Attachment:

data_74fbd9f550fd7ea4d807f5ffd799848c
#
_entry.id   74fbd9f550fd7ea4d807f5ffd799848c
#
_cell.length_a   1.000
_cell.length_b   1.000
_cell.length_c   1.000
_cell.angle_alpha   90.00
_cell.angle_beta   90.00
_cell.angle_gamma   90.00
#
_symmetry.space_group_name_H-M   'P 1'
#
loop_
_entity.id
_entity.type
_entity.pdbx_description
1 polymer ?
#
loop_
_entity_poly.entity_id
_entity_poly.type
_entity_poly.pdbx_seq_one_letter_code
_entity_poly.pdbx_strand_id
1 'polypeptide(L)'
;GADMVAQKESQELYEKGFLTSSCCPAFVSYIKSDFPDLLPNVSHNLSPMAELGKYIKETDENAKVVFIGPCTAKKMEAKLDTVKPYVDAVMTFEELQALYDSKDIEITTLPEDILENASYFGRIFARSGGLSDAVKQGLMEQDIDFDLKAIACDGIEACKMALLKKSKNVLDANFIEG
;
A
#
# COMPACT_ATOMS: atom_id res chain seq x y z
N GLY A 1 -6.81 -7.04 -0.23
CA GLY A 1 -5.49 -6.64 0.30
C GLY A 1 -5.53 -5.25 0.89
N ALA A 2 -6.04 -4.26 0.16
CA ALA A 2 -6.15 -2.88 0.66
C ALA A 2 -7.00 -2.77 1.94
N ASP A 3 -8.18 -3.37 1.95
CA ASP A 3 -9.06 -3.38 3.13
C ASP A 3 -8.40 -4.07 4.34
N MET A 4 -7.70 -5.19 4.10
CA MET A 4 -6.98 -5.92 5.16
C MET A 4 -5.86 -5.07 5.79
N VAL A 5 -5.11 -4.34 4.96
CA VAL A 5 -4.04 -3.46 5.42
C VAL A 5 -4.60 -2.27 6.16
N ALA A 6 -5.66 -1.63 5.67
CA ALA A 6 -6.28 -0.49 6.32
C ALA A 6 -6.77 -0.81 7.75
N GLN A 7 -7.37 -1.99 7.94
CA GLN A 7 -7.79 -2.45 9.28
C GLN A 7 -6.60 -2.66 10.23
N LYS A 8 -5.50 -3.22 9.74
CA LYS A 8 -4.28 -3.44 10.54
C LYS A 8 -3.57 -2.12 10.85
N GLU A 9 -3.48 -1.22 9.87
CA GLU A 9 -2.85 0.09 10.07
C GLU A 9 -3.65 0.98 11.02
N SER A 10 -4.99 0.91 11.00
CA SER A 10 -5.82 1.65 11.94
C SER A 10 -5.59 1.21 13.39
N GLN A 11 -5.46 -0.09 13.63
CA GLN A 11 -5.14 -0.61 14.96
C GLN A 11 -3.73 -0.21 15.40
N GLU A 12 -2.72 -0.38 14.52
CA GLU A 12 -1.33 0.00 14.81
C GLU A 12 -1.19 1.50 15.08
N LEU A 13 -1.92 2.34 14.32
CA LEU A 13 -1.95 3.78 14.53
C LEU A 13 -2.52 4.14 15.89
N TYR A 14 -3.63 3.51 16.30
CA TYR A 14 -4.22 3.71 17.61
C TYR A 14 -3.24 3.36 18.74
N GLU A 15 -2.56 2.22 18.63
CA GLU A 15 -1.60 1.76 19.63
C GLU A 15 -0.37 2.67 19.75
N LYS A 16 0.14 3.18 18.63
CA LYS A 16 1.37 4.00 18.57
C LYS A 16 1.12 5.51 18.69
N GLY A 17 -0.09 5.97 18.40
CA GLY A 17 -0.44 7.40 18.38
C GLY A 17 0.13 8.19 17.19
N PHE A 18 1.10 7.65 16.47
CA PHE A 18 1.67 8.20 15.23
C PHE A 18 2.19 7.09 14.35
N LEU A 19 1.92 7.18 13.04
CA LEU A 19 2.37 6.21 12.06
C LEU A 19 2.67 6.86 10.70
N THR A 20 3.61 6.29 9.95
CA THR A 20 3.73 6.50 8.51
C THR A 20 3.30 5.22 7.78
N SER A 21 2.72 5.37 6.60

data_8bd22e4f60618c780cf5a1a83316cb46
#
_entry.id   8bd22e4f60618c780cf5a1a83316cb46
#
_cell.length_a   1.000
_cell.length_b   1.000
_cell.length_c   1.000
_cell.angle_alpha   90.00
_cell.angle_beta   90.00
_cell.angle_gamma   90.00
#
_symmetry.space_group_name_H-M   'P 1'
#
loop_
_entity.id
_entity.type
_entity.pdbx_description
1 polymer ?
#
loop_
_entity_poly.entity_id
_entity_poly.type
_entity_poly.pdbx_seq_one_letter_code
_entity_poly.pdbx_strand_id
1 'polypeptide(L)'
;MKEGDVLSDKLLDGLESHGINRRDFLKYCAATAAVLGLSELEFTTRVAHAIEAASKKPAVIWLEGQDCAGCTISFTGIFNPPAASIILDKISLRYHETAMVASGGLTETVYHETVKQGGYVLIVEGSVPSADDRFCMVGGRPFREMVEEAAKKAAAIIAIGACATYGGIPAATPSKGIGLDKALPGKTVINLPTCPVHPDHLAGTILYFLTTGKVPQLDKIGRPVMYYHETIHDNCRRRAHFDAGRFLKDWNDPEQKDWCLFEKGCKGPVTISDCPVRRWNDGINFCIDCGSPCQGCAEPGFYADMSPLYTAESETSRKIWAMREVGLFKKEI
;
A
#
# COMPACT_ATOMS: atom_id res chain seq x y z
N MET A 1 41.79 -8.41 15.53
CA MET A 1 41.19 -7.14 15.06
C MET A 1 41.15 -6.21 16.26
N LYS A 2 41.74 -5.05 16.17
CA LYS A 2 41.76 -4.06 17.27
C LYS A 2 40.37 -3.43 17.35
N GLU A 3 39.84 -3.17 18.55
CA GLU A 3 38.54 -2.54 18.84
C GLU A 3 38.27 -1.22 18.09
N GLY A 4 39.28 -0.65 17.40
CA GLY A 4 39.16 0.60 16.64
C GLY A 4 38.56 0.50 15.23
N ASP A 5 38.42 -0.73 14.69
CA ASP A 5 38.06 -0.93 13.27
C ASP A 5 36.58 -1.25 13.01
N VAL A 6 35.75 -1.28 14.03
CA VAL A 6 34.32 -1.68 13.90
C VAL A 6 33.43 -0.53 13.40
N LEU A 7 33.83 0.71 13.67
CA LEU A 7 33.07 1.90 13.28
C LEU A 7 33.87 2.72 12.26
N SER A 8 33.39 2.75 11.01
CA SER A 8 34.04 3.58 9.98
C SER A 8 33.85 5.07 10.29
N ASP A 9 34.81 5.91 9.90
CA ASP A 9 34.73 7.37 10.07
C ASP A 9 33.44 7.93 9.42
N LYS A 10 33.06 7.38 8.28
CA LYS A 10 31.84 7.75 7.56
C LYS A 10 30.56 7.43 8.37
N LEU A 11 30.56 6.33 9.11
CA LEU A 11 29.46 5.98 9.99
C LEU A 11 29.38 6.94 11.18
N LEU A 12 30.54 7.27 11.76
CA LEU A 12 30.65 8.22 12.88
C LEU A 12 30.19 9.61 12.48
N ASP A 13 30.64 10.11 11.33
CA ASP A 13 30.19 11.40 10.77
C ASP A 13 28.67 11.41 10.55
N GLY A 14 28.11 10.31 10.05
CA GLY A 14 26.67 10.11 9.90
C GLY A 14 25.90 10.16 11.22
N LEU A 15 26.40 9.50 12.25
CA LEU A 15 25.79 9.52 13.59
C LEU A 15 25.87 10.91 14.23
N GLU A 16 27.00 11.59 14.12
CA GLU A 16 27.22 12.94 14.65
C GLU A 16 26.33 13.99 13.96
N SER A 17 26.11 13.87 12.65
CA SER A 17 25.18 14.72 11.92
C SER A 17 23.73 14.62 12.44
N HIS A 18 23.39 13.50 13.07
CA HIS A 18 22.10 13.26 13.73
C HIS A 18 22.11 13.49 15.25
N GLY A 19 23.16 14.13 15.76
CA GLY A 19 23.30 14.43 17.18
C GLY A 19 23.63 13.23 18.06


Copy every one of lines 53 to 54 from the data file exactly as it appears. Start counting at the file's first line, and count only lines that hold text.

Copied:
CA LYS A 8 -4.28 -3.44 10.54
C LYS A 8 -3.57 -2.12 10.85